The incidence of fever (body temperature ≥38°C within 48 hours of vaccination) occurred in a greater proportion of children in the PCV7 group than in those who received the meningococcal C conjugate vaccine when administered with DTP/HbOC or DTaP (Table 3). The incidence of fever was nearly twofold higher in children receiving PCV7, compared with children who received the meningococcal vaccine, despite a high rate of antipyretic use in both groups. Fever is most common after the second or third dose of PCV7 when given concurrently with DTP/HbOC.56Drowsiness occurred in 27.4% to 48.9%, fussiness occurred in 37.6% to 39.9%, and decreased appetite occurred in 12.7% to 17.8% of children given DTaP, H influenzae type b vaccine, and OPV or IPV with PCV7. In addition to higher rates of fever in children receiving PCV7, there was more frequent use of antipyretics than in children who received meningococcal conjugate vaccines. Body temperatures of at least 38°C and higher than 39°C were reported in 13% and 1.2%, respectively, of 727 children who received PCV7 without any concurrent vaccines. This small group of children also experienced irritability (45.8%), drowsiness (15.9%), restless sleep (21.2%), decreased appetite (18.3%), vomiting (6.3%), diarrhea (12.8%), and rash or hives (1.2%; Food and Drug Administration package insert).
The protective concentrations of pneumococcal antibody against invasive infections have not been defined. Based on the levels of anticapsular antibody that are protective against H influenzae type b infection, a surrogate minimum concentration of protective anticapsular antibody has been proposed to be at least .15 μg/mL. Similar levels of specific pneumococcal antibody (.1–1.15 μg/mL) have been associated with lower mortality in rat models of pneumococcal infection.57
The PCV7 vaccine induces good antibody responses in infants when administered at 2, 4, 6, and 12 to 15 months of age. After 3 doses, 92% to 100% of children had at least .15 μg/mL of antibody against all 7 of the vaccine serotypes, and 5l% to 90% achieved a level of at least 1.0 μg/mL against the 7 vaccine serotypes. Administration of the fourth-dose results in a prompt increase in antibody levels to all 7 serotypes.54 These antibody responses have been confirmed in the Northern California efficacy trials.56Geometric mean titers after 3 priming doses of the PCV7 vaccine varied from 1.0 μg/mL for serotype 9V to 3.7 μg/mL for serotype 14, with >90% of titers for all serotypes being ≥.15 μg/mL. The proportion of children with titers ≥1.0 μg/mL ranged from 51% for serotype 9V to 89% for serotype 14.56 Immunologic priming (eg, induction of antibody memory) seems to occur after only 2 doses for some serotypes, whereas 3 doses are necessary to induce priming for all serotypes. Significant booster responses are observed with additional doses given at intervals of a few months to a year or more after the completion of the primary series.58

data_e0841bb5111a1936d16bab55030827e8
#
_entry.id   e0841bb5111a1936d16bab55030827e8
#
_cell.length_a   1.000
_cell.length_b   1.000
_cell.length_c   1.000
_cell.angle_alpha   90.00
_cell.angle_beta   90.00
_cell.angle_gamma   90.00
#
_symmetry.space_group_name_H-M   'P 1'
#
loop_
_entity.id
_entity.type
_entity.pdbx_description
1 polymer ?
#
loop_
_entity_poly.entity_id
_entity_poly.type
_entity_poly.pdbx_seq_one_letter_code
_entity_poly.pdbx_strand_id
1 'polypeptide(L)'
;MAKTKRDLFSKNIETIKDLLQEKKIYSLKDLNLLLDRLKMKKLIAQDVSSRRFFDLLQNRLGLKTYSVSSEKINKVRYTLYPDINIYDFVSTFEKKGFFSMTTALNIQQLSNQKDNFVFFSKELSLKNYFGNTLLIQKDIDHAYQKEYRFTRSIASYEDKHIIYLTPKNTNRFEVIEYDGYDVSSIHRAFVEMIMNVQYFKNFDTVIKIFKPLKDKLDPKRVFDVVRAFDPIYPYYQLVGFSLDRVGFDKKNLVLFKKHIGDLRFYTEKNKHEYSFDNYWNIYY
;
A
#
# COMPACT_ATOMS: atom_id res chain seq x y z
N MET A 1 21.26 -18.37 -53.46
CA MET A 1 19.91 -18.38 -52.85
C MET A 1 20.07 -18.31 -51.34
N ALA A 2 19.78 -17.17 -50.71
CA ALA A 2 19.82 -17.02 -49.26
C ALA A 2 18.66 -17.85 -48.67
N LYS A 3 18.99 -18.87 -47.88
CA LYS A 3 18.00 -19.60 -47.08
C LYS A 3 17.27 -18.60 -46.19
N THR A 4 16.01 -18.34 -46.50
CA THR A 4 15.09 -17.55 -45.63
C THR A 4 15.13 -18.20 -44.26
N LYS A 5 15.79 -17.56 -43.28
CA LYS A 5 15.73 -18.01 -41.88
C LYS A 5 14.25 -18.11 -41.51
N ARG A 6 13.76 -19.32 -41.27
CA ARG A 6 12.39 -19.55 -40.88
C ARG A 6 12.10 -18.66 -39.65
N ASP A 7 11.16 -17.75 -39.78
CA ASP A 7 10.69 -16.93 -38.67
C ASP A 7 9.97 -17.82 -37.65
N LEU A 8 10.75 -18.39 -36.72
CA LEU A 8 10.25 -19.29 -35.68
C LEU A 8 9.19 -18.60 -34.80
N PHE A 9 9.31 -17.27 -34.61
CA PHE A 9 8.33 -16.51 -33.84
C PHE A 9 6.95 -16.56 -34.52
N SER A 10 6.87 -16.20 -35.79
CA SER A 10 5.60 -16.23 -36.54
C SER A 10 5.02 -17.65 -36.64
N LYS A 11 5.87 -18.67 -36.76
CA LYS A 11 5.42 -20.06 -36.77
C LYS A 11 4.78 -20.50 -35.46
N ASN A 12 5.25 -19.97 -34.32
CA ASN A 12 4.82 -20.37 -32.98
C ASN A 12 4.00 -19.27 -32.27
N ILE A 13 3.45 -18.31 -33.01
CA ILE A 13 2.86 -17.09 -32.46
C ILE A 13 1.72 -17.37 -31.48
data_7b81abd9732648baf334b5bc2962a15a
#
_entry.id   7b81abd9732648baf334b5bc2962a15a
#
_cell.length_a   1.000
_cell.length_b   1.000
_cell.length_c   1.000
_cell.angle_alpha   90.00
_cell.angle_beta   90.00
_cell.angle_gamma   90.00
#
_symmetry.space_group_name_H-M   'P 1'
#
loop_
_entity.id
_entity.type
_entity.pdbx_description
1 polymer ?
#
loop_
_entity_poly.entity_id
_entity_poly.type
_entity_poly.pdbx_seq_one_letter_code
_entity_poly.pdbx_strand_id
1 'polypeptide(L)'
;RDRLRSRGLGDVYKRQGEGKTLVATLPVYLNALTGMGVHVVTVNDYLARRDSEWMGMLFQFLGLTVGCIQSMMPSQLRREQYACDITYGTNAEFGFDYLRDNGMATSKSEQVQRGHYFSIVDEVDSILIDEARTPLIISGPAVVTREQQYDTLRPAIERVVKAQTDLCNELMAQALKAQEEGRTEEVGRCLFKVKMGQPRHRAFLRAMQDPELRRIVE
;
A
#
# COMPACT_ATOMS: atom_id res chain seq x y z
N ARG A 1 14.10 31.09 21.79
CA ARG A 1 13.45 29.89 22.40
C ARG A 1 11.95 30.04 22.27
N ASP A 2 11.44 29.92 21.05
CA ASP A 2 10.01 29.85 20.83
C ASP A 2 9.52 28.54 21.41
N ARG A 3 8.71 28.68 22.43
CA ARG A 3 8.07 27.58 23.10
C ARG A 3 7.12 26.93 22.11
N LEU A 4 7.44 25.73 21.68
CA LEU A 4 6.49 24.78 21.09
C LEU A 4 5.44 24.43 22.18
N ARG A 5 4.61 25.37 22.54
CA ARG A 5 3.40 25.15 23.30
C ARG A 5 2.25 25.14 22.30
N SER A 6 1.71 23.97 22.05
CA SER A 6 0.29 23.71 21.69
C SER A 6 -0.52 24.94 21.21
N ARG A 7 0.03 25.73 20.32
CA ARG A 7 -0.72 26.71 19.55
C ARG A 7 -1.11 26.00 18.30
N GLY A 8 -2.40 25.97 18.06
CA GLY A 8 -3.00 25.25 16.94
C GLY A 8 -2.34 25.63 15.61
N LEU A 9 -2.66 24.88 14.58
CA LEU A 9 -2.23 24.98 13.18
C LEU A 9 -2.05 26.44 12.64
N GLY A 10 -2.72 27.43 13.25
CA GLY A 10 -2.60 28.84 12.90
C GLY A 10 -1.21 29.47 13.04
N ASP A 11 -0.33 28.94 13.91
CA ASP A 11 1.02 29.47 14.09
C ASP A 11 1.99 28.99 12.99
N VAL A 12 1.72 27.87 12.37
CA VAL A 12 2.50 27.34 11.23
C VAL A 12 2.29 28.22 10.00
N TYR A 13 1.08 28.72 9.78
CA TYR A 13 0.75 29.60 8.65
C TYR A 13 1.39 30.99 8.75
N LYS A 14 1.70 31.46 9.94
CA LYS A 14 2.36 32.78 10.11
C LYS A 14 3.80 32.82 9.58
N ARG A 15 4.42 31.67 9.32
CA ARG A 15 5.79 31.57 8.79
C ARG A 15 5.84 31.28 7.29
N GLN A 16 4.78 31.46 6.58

After concurrent administration of PCV7 with DTP, DTP/HbOC, or DTaP, no meaningful differences were noted in geometric mean concentrations of antibodies to pertussis antigens (pertussis toxin, fimbriae, 69 kDa protein, fimbrial hemagglutinin), diphtheria, and tetanus, compared with concurrent administration of the investigational meningococcal CRM197 conjugate vaccine. After concurrent administration of PCV7 with MMR or varicella vaccines, the percentage of children achieving protective antibody titers against measles, mumps, rubella, and varicella was 80% to 95% and did not differ from historical controls.56
In limited observations, a decrease in NP carriage of vaccine pneumococcal serotypes from prevaccine baseline rates of 25% to postvaccine rates of 7% to 9% during short periods of follow-up has been observed after administration of a similar investigational heptavalent pneumococcal vaccine (4, 6B, 9V, 14, 18C, 19F, and 23F capsular polysaccharides conjugated to the outer membrane protein ofNeisseria meningitidis).59 Decreases in carriage have been observed during similar trials of other conjugate pneumococcal vaccines, but decreases in rates of colonization have not been demonstrated by active surveillance of NP carriage during efficacy trials with PCV7. However, in a study of a nanovalent CRM197 conjugate pneumococcal vaccine, the conjugate vaccine resulted in a decrease in the NP carriage of vaccine-type pneumococci but also was associated with an increase in the carriage of nonvaccine pneumococcal serotypes.60
A single efficacy trial has been completed by the Northern Kaiser Permanente Vaccine Study Center. In this trial, 37 868 children were randomized to receive the heptavalent pneumococcal vaccine (PCV7) or an experimental vaccine of meningococcal C conjugated to CRM197 (MenCRM) at 2, 4, 6, and 12 to 15 months of age.61,62 Children were followed for up to 24 months after vaccination. Study vaccines were given with age-appropriate injections of hepatitis B, Tetramune (Lederle Laboratories/Wyeth-Ayerst Pharmaceuticals; HbOC/DTP), OPV or IPV, and MMR and varicella vaccines; later in the trial, the use of HbOC/DTP vaccine was changed to DTaP and HbOC (HibTITER, Lederle Laboratories/Wyeth-Ayerst Pharmaceuticals) vaccines, administered separately. Surveillance for invasive pneumococcal disease was conducted as the primary end point, using an automated laboratory database. All invasive isolates were serotyped. Otitis media and pneumonia were identified from automated clinic encounter sheets using predefined physician-confirmed and radiologically confirmed criteria. Of enrolled children, 18 927 were randomized to receive PCV7 and 18 941 to receive MenCRM vaccines. The mean age at each immunization procedure was 2.1 months (dose 1), 4.3 months (dose 2), 6.5 months (dose 3), and 13.7 months (dose 4).